• The role of socialist elites, legal experts, and courts in the development of specific fields of international crimes such as war crimes, genocide, crimes against humanity, and to acts of transnational criminality, such as terrorism, illicit drug trafficking, the arms trade, smuggling of nuclear materials, and trafficking in persons and slavery. The evolution of ICL and IHL discourse, ideas, and initiatives in state-socialist countries.
  • The role of the Red Cross and other humanitarian NGOs in the socialist world (i.e. North Vietnamese rejection of ICRC protection for US POWs, the creation of local Red Cross organizations in the Eastern Bloc, etc.)
  • Assessments of the continuing legacies and contributions of state socialist traditions of engagement with ICL and IHL on justice processes after 1989/91.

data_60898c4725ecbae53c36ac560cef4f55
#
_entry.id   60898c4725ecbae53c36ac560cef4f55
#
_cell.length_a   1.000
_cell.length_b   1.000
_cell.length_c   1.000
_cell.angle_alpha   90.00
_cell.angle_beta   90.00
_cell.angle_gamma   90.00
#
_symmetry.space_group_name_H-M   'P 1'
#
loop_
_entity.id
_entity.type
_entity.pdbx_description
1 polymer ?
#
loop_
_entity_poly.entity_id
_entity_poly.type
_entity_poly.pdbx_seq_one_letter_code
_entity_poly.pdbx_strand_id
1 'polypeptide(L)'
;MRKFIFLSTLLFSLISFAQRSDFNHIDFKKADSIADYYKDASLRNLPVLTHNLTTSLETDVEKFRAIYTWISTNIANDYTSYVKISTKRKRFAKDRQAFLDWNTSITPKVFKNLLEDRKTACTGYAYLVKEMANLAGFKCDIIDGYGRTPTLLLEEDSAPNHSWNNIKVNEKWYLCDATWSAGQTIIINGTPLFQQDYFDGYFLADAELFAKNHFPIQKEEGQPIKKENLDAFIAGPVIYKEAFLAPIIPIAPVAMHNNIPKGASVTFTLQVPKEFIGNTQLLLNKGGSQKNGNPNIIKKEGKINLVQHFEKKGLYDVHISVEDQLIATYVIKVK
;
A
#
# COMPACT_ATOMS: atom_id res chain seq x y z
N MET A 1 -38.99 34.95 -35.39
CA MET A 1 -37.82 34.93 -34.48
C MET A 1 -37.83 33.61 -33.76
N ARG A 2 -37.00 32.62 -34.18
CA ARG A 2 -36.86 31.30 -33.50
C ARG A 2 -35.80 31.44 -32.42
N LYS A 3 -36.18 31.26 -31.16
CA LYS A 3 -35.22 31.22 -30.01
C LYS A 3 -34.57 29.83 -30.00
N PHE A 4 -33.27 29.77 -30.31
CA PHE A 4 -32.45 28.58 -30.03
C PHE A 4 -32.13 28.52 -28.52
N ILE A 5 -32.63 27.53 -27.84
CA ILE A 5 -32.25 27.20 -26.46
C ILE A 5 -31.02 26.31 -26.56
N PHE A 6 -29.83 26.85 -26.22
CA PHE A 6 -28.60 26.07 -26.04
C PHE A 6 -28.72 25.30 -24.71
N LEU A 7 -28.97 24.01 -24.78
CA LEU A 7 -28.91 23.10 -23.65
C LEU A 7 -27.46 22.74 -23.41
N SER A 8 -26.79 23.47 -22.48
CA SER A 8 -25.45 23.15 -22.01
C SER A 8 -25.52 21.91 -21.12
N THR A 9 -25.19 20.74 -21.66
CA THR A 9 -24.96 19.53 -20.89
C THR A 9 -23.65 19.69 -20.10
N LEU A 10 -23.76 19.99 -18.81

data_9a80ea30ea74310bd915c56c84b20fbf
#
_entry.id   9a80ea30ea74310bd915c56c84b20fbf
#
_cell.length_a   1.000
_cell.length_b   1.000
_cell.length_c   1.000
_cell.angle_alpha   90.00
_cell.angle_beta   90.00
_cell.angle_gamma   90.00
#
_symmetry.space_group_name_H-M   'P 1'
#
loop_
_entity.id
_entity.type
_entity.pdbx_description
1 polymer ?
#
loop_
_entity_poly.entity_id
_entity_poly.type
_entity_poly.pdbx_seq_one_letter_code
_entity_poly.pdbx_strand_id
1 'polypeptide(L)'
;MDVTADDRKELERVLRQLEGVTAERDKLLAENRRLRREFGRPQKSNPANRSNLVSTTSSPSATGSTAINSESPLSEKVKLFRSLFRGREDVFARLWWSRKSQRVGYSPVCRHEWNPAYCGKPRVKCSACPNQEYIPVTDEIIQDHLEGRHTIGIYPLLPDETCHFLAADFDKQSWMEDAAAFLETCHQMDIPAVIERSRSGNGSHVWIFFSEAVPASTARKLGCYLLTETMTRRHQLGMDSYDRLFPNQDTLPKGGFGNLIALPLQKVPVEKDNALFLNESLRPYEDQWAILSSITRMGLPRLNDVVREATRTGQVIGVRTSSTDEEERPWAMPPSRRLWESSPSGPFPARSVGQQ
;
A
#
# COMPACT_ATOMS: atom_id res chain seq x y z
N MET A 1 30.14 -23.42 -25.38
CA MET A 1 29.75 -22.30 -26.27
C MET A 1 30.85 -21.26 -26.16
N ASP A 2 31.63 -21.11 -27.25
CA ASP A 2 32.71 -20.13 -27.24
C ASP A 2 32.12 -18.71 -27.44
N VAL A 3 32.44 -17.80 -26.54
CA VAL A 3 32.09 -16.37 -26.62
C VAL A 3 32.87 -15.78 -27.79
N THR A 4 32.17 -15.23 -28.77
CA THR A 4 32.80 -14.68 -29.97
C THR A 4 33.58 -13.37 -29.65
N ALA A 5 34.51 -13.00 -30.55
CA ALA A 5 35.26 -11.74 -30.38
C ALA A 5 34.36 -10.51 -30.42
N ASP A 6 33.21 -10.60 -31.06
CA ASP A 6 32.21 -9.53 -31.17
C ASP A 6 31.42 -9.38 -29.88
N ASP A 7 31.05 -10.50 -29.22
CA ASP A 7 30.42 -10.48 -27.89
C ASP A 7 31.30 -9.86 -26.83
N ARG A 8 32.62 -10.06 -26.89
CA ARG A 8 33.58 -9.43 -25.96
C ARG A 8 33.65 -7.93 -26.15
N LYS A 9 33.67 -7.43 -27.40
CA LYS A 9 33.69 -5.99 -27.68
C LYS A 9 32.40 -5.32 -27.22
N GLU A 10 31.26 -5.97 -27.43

Abstracts of 300-500 words, together with an accompanying short CV should be submitted to Natalie Taylor (N.H.Taylor@exeter.ac.uk) by 15th June 2016.

The selected participants will be notified by 1st July 2016. They are then expected to submit their papers by 1st November 2016.

FUNDING OPPORTUNITIES

Funding opportunities for travel and accommodation are available, but we ask that potential contributors also explore funding opportunities at their home institutions.

The conference is organized by the University of Exeter, the Leipzig Centre for the History and Culture of East-Central Europe (GWZO), and the Humboldt University of Berlin.

This event is kindly supported by Exeter University’s Leverhulme Trust-funded project 1989 after 1989: Rethinking the Fall of State Socialism in Global Perspective, and the German Federal Ministry of Education and Research (BMBF).

Organizers: Raluca Grosescu (Exeter), Dietmar Müller (Leipzig), Marcus Payk (Berlin), Ned Richardson-Little (Exeter), Stefan Troebst (Leipzig), and Natalie Taylor (Exeter).